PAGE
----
The Fayette Citizen-News Page
Friday, November 6, 1998
City studies blueprint to plan Senoia's future

Coweta Editor

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A new study commissioned by the city of Senoia shows that many of the residents are happy with the quality of life in the small town, but realize the town has a ways to go before it's the ideal small town.

The study is the result of a partnership between the city and the Georgia Conservancy. Residents from the community, along with professionals in urban planning, studied the city through a series of workshops and outlined a blueprint for a better community.

In assessing the city, the Workshop Steering Committee was asked to identify some of the assets and weaknesses in the community. Residents pointed to the quiet neighborhoods, family atmosphere and sense of safety as good points, but said the town's lack of infrastructure was a problem.

The town currently does not have a water or sewerage system and members of the committee would also like to see more downtown businesses and childcare facilities available to residents.

The study indicates that the next 20 years are going to be a period of rapid growth for the city. Senoia and its environs are expected to have 16,771 residents by 2015, and proper planning must take place to accommodate the growth.

In looking at the growth projections, the study recommends the city establish more places for recreation, and design neighborhoods for a mixture of ages, income and races. The study also recommends creating events, such as festivals and arts shows, to bring the community together.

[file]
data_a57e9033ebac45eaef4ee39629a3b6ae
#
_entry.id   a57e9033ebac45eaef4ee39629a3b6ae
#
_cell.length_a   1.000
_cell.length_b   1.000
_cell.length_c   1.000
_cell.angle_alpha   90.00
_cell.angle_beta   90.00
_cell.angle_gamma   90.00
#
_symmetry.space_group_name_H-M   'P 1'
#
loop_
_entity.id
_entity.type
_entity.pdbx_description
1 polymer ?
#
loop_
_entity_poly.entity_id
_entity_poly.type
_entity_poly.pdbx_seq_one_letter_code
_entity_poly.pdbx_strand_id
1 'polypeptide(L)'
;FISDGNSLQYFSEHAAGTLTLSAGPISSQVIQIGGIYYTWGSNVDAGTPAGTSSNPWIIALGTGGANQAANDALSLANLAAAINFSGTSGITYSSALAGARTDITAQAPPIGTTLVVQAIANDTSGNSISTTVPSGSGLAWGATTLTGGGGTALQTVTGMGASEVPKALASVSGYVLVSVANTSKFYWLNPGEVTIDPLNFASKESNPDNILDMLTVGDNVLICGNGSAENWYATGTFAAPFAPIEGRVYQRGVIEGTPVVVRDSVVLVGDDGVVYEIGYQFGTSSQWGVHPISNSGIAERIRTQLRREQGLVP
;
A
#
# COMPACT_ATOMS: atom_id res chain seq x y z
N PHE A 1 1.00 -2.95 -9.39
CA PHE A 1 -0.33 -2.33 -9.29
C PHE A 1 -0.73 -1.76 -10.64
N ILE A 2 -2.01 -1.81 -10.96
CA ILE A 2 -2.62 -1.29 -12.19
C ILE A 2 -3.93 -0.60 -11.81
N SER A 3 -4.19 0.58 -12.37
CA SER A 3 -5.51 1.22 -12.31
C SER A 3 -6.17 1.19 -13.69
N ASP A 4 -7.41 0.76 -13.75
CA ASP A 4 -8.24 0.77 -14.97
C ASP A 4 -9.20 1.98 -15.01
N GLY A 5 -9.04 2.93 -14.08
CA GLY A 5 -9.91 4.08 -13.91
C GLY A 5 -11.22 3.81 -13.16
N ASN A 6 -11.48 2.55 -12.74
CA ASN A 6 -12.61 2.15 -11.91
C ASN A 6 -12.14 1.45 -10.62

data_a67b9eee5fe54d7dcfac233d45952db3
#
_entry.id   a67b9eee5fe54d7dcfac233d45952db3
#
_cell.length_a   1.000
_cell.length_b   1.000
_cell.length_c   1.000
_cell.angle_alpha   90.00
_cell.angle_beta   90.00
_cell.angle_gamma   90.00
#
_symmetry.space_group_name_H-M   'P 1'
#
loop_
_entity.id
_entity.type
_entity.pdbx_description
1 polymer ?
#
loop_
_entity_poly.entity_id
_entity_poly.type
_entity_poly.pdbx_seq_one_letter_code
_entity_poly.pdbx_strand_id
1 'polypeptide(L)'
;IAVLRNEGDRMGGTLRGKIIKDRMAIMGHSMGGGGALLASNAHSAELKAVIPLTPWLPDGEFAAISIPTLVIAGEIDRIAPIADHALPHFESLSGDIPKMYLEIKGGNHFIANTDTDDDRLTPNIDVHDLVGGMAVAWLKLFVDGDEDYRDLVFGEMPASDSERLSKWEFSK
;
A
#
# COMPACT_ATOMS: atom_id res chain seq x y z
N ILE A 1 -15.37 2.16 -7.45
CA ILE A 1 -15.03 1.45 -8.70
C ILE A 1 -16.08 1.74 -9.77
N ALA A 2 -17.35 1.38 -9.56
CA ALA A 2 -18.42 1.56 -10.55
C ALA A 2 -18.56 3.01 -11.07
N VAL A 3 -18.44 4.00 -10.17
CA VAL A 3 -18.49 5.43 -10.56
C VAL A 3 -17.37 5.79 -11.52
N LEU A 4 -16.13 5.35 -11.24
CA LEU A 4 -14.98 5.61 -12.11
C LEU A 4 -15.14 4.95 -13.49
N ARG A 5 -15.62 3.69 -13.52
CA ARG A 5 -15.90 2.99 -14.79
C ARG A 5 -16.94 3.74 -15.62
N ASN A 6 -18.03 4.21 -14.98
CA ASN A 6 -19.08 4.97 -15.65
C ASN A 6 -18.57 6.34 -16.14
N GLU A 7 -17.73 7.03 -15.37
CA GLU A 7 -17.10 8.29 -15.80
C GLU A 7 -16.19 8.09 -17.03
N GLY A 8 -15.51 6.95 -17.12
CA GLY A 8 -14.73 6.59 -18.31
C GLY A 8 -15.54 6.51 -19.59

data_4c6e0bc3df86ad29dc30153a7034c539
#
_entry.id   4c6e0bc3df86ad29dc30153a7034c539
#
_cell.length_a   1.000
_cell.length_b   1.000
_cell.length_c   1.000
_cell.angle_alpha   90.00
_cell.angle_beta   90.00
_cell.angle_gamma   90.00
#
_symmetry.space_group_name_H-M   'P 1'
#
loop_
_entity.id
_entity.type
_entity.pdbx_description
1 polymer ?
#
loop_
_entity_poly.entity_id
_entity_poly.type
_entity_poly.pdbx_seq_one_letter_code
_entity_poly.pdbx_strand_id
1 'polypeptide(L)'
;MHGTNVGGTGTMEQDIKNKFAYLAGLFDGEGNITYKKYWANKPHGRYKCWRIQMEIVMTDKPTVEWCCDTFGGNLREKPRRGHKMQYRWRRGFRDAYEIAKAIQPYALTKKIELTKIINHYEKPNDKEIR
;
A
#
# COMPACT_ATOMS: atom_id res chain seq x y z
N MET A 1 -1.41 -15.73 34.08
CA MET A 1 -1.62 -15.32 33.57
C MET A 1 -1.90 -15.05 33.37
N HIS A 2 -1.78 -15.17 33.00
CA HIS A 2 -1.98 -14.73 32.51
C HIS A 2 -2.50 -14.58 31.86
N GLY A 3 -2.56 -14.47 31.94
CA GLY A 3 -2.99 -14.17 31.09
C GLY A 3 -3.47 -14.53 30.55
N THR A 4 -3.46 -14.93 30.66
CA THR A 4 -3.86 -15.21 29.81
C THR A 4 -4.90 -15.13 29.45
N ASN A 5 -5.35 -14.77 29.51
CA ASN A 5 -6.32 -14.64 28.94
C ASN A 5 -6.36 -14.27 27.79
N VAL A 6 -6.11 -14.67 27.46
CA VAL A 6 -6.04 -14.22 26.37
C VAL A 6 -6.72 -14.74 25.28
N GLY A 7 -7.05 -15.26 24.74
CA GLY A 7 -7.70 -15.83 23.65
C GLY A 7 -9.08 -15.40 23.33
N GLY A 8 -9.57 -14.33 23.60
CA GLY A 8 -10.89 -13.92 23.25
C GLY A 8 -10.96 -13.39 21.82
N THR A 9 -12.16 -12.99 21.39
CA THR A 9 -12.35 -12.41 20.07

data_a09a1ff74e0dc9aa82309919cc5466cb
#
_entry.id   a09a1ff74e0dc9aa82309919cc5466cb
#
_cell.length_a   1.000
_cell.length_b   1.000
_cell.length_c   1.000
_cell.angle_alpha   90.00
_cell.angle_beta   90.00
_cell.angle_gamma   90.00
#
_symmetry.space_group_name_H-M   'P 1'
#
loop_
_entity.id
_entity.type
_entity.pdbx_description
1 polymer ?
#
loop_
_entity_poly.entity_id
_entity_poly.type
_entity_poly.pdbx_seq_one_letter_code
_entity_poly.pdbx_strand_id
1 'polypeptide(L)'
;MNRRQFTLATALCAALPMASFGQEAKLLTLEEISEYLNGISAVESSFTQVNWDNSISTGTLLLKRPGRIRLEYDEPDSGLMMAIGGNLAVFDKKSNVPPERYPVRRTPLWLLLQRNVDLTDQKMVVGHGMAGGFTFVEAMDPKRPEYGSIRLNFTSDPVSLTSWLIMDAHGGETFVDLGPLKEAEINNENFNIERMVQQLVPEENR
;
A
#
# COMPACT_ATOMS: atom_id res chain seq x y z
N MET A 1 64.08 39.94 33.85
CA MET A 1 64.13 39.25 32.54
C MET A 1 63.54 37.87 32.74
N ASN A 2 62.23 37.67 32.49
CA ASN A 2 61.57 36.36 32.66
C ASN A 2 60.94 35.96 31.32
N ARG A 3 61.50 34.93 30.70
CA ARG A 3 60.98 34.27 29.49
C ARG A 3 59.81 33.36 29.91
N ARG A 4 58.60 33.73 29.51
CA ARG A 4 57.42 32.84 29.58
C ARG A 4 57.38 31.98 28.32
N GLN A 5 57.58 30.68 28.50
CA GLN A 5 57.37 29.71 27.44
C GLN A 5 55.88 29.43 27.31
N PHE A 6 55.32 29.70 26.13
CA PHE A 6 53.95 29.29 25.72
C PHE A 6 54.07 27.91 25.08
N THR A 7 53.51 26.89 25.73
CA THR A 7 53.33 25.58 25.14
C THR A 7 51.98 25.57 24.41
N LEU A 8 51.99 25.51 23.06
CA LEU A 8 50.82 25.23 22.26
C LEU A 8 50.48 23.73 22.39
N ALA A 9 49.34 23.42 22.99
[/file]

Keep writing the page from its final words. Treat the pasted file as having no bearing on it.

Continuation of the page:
To manage the growth, the study advocates keeping the town's growth in villages with space for 1,000 to 3,000 residents. The village center should have a small retail area and a small park to serve the residents.

Commercial development should be concentrated in the three villages along with the historic downtown and the proposed commuter rail station district. The town is one of the top three locations for a proposed commuter rail leading into Atlanta. The proposed station would be located at the intersection of Ga. Highways 85 and 16.

City officials received their copy of the study this week and said it's too soon to make any comments on it. One aspect of the survey Mayor Joan Trammell will comment on is the cost.

Trammell said she was under the impression the study was free, but recently received a bill from the Georgia Conservancy for $5,000. When she examined the contract between the city and the conservation organization, Trammell noticed the wording said the city "can" contribute $5,000.

The mayor said she wanted all the information from the study before she even considered paying the bill and would do more research on the bill before she made a recommendation to the council.

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